IT’s been a while since I have written, and I apologize for that. Mostly, I apologize to my future self who is going to look back on this and say, “goddammit, why didn’t you write it ALL down, all the time, every moment?”. But such is grief. It is, to me, a fundamentally arresting force. It is also uncontrollable.
I am in the end stages of becoming certified to become an assistant principal; I am excited and intimidated about it all. I know where I want to be an assistant principal, but of course there is no guarantee that I will get exactly what I want. I am in the midst of trusting the universe and understanding I will end up where I am supposed to be. I had a vision tonight, whilst watching the end of “October Sky” (one of my favorite science nerd movies), of myself standing in front of my school as an assistant principal. I was wearing a blazer, of course, and a smile. And I realized that my dad would be so proud of me and it is a son of a bitch that I won’t be able to talk to him about it. I will only be able to thank him for it all. I remembered him teaching me my multiplication tables when I was 4-5 years old in my bedroom. He bought a poster with them and tacked it to my bedroom door.
My best friend (I am lucky to have several, but I speak of one here) who has cancer is in the midst of her own process; today she was told that she can stop taking chemo if she wants to and just take pain medicine and ride out her cancer. Apparently, it has spread to her bones now so it is pretty much everywhere, in small amounts, and she is having gnarly side effects from her chemo drugs. When we talked, I said to go for a lot of walks til the answer comes. She said she hopes the answer comes when we are eating lobster in Maine in June! I will always remember her perspective and her ability to make me laugh.
Another best friend texted today. He is also going through a huge loss, although not one that wrestles with death, but is grief nonetheless. He is on a six-month break from his husband, and told me today that he realizes he took his relationship for granted. I think this is inevitable in long-term relationships and, I think, in marriage especially. You aren’t supposed to take the other person for granted per se, but they committed to staying around with you in front of God and the law and your family and everyone, so I think everyone must take their spouse for granted at times. I suppose we only realize this, though, when they are gone.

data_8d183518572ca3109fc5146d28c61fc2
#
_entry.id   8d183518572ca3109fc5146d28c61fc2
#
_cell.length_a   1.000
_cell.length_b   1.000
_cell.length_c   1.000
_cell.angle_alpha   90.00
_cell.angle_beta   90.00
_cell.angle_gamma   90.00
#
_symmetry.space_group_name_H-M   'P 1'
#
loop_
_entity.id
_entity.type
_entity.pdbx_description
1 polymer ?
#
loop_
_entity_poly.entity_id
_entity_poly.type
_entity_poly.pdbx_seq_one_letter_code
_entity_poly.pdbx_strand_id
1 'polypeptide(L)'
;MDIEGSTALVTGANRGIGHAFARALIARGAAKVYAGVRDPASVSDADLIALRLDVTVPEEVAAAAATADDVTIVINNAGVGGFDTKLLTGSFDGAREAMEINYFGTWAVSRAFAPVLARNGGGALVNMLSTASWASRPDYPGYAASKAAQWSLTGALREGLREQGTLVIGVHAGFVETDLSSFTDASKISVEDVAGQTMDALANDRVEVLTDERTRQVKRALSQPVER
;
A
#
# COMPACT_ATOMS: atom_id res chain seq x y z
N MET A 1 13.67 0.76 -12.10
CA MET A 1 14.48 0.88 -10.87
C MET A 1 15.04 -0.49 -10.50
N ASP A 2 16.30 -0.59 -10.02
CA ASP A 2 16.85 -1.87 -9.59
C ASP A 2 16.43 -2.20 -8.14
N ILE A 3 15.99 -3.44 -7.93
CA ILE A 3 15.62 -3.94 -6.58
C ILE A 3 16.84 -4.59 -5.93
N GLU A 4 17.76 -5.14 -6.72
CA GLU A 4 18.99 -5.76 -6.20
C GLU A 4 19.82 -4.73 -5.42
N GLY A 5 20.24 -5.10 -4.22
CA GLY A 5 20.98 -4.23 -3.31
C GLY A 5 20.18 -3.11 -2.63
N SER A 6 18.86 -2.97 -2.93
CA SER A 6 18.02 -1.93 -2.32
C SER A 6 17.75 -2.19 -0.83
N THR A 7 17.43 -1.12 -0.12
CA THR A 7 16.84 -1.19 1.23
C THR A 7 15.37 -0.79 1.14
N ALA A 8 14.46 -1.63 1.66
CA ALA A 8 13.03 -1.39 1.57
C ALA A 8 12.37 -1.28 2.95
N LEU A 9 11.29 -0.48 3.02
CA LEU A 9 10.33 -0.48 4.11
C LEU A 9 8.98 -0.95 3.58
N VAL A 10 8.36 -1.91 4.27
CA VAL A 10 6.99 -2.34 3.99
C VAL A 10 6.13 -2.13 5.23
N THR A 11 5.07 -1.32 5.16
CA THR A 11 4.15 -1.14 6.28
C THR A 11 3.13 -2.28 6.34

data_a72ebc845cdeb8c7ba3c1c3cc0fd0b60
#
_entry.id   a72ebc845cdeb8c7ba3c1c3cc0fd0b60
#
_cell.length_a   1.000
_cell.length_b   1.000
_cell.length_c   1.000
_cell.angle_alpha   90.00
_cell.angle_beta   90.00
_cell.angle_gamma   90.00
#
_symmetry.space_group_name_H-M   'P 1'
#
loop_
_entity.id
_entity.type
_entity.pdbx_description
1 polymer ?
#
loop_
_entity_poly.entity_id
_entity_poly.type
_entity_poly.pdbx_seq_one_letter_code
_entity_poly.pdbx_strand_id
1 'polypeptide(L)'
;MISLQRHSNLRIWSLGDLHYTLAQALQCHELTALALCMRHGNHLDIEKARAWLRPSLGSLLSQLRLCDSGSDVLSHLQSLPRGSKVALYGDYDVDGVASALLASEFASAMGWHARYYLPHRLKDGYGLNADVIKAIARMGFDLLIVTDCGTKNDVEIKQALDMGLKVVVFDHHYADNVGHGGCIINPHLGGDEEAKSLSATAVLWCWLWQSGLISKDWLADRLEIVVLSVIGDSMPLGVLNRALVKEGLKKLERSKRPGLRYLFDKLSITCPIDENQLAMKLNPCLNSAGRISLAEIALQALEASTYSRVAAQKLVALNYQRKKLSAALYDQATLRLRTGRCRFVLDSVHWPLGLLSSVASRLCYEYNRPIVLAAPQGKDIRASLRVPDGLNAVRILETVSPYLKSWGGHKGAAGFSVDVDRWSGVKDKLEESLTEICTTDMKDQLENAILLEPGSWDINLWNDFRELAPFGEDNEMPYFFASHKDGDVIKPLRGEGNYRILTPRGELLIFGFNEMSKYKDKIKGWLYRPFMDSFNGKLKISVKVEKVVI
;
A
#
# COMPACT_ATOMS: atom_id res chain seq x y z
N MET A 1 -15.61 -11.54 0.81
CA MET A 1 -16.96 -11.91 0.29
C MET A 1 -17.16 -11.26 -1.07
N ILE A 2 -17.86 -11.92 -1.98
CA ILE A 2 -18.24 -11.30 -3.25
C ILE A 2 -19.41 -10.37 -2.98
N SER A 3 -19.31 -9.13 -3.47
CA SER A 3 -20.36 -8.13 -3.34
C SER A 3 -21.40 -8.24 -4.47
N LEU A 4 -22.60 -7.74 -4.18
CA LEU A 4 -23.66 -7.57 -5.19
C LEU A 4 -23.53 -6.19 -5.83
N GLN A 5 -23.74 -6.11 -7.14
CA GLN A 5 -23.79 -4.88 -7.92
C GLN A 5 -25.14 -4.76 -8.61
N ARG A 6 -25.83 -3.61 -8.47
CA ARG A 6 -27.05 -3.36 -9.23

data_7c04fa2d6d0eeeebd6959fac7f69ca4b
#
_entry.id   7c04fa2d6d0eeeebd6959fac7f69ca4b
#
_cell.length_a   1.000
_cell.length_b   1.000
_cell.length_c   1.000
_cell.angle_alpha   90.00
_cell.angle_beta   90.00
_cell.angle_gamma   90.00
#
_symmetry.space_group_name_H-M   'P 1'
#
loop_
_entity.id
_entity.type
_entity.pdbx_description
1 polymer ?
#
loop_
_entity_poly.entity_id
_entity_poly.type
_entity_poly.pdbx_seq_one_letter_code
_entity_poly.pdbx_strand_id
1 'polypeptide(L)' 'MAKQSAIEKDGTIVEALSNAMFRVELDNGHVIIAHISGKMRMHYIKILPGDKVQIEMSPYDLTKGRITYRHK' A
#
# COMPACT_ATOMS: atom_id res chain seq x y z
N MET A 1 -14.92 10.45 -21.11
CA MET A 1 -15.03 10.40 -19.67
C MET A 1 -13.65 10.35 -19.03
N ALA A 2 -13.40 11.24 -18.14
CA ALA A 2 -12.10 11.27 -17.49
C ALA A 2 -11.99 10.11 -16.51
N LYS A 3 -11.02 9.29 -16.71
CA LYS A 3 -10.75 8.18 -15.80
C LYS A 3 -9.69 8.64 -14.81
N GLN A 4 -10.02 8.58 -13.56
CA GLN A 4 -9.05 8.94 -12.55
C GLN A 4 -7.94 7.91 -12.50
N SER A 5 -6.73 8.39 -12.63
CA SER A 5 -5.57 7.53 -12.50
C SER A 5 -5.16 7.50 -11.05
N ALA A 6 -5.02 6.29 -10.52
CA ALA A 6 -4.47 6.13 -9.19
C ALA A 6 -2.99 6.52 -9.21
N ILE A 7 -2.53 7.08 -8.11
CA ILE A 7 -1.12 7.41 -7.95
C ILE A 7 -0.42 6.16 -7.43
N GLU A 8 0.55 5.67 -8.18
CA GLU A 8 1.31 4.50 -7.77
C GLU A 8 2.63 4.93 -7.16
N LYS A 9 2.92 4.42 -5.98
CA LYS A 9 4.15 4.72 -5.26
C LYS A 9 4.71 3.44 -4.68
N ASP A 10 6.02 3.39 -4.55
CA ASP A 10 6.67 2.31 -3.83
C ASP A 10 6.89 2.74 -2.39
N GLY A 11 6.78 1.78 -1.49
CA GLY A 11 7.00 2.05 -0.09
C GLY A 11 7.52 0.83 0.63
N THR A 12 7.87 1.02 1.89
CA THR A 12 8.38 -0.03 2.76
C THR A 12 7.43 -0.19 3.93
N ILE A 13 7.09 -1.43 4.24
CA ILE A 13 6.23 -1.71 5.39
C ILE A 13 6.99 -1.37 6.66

My friend who has cancer has always taught me to be present with life and with death. That is her greatest gift to me. I learned so much about my relationship with my dad after he died. It turns out that it wasn’t what I thought it was. It wasn’t a bad relationship at all; in fact, it was one of my most consistent and valued relationships. I just let the baggage overwhelm the present beauty and the truth of it all. I miss talking to him so much it about makes me crazy sometimes. Just like my friend who is realizing he took his relationship for granted; I wonder if he is realizing that the relationship he thought he had wasn’t the one he actually had. How does that work, how do we confuse ourselves so?
My last note for tonight is about how crying makes you dehydrated and that makes me frustrated as I cry a lot and therefore, am dehydrated a lot. That in combination with living in a very sunny, dry place, makes me always thirsty, and then my anxiety takes over and wonders why I am always thirsty and if people notice how many times I go to the bathroom per day. I wonder if the anxiety that has definitely been triggered by grief is a permanent thing, or like everything else, will pass and change inevitably over time?
It is dark and quiet. I am reading a good book. Tomorrow is a new day. Love.